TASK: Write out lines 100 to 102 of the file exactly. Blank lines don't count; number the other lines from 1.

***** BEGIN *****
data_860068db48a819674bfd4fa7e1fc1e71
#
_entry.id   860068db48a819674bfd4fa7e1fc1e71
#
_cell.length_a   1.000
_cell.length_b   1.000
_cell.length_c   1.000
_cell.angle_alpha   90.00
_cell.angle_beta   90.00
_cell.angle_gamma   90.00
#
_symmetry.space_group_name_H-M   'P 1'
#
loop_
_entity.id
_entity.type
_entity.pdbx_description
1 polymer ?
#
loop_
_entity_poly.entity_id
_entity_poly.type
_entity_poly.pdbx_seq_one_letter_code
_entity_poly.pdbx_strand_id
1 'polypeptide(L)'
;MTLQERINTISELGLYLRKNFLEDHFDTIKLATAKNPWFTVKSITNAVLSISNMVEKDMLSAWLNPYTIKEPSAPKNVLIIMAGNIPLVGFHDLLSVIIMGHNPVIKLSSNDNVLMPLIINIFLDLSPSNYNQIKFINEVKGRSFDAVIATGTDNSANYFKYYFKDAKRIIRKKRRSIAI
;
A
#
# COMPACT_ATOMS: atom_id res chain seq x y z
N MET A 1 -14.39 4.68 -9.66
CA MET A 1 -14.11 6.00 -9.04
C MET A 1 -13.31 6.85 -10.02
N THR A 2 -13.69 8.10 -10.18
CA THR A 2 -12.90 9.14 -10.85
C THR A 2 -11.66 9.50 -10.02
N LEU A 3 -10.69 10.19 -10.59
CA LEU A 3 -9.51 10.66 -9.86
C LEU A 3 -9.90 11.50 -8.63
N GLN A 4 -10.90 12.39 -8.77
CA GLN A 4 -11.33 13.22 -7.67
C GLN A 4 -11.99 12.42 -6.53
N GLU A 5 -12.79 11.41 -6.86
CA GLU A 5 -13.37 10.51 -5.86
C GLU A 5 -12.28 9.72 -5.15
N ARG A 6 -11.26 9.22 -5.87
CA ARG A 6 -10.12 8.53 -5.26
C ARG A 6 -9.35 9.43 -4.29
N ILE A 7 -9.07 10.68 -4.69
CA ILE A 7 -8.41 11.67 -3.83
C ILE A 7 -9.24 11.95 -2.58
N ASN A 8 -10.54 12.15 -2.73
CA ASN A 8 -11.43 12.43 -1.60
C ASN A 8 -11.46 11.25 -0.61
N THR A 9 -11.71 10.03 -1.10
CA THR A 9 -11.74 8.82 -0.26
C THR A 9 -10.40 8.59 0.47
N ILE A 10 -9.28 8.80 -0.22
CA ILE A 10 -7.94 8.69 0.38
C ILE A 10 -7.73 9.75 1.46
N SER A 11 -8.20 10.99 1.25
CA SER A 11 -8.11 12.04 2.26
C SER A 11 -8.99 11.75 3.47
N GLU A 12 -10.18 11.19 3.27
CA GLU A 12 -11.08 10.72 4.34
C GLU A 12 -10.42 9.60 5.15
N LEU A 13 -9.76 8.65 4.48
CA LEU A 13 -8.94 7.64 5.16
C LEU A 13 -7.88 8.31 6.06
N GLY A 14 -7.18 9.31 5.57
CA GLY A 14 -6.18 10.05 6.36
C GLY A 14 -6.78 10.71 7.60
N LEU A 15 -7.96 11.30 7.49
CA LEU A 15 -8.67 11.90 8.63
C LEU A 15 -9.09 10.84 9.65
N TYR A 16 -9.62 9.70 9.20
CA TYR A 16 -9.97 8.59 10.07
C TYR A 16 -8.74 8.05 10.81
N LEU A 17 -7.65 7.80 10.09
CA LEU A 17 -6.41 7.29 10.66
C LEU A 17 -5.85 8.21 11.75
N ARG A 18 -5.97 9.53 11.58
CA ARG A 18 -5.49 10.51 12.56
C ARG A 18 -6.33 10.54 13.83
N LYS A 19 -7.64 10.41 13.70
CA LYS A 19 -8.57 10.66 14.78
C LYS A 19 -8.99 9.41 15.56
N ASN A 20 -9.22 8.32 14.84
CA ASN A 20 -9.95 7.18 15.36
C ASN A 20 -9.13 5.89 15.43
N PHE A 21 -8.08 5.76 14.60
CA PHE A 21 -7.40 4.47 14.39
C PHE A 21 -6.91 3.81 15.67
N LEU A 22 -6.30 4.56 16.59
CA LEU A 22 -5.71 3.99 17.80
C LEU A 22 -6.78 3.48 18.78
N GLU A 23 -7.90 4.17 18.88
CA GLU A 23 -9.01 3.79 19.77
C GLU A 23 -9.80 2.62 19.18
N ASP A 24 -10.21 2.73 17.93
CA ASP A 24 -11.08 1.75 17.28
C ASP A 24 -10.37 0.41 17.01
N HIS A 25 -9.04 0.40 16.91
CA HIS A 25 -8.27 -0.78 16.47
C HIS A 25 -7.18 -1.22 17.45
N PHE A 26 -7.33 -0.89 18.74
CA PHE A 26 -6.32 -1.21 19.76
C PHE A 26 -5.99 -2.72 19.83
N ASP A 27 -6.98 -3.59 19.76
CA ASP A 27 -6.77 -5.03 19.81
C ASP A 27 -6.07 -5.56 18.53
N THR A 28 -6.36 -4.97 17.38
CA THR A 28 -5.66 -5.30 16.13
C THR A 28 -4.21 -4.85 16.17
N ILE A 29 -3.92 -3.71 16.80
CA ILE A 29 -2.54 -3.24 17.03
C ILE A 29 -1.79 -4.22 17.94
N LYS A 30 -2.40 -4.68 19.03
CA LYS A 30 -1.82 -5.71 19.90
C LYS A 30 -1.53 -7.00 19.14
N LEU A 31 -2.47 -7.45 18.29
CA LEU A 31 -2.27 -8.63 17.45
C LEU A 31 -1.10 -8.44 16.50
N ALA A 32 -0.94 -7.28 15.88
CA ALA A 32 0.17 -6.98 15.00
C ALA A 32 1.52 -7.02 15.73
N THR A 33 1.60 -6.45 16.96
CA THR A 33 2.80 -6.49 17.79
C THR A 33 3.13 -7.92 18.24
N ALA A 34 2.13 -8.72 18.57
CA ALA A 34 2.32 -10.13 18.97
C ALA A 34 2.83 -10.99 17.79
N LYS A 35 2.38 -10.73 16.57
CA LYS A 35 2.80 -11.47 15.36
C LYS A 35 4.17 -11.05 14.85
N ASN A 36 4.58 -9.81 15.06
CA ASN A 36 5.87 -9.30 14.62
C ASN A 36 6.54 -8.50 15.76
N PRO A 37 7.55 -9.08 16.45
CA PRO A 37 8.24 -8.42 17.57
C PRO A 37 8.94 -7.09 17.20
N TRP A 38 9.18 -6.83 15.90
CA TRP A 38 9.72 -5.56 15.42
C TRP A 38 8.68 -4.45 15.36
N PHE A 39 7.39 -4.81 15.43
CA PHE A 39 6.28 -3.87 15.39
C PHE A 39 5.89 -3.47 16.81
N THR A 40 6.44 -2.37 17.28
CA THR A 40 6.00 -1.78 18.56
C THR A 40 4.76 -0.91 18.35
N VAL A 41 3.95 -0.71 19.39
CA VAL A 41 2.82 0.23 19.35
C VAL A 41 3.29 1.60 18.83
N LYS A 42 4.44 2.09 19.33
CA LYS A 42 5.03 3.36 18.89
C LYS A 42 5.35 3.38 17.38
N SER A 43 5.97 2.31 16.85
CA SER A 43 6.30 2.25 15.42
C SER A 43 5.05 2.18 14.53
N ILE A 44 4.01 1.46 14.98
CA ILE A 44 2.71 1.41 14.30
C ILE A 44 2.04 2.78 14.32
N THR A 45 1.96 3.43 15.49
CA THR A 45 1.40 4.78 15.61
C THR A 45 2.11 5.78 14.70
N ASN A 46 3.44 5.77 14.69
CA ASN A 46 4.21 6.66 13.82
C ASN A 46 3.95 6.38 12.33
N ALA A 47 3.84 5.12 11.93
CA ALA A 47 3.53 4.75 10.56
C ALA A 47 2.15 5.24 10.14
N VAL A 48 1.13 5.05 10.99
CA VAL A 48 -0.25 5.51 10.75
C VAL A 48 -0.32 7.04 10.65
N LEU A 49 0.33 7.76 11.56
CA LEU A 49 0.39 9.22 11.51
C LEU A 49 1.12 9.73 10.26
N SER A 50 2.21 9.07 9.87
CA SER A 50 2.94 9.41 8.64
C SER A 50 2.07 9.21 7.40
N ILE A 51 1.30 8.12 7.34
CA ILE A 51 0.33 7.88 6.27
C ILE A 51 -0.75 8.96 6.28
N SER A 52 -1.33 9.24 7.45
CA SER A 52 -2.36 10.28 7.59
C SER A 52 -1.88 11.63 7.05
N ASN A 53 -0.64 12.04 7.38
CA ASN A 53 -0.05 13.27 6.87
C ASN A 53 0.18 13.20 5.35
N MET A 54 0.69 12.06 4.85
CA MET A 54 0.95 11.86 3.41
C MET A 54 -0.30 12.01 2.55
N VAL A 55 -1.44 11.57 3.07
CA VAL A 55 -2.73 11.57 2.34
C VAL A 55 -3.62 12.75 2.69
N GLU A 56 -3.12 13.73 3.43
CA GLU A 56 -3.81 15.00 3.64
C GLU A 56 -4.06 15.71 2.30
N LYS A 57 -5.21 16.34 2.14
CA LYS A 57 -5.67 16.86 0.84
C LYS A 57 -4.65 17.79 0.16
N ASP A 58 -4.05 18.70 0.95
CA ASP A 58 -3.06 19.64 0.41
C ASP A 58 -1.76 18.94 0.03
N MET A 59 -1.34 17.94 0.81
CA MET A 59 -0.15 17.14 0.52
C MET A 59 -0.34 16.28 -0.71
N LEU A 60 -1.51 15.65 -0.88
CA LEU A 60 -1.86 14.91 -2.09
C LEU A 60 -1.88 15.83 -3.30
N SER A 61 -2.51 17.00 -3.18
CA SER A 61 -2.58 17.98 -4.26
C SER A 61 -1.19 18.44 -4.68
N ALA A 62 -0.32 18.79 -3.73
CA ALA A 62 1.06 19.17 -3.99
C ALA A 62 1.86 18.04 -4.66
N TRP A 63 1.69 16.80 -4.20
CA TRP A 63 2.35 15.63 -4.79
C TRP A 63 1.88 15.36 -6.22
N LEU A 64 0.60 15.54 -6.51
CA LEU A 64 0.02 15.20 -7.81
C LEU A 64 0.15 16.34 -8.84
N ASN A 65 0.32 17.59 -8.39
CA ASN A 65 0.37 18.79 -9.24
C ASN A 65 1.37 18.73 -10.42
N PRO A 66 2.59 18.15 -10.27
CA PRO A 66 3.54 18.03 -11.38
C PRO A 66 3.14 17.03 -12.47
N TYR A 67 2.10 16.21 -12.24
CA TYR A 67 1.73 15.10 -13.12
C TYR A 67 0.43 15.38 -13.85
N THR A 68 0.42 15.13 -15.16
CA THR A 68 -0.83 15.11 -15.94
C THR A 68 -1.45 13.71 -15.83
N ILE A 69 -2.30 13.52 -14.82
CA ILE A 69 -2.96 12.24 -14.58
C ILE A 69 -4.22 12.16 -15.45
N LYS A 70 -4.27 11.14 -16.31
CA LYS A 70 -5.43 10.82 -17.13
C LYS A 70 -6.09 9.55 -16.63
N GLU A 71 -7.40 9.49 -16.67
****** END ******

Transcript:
N ASP A 24 -10.21 2.73 17.93
CA ASP A 24 -11.08 1.75 17.28
C ASP A 24 -10.37 0.41 17.01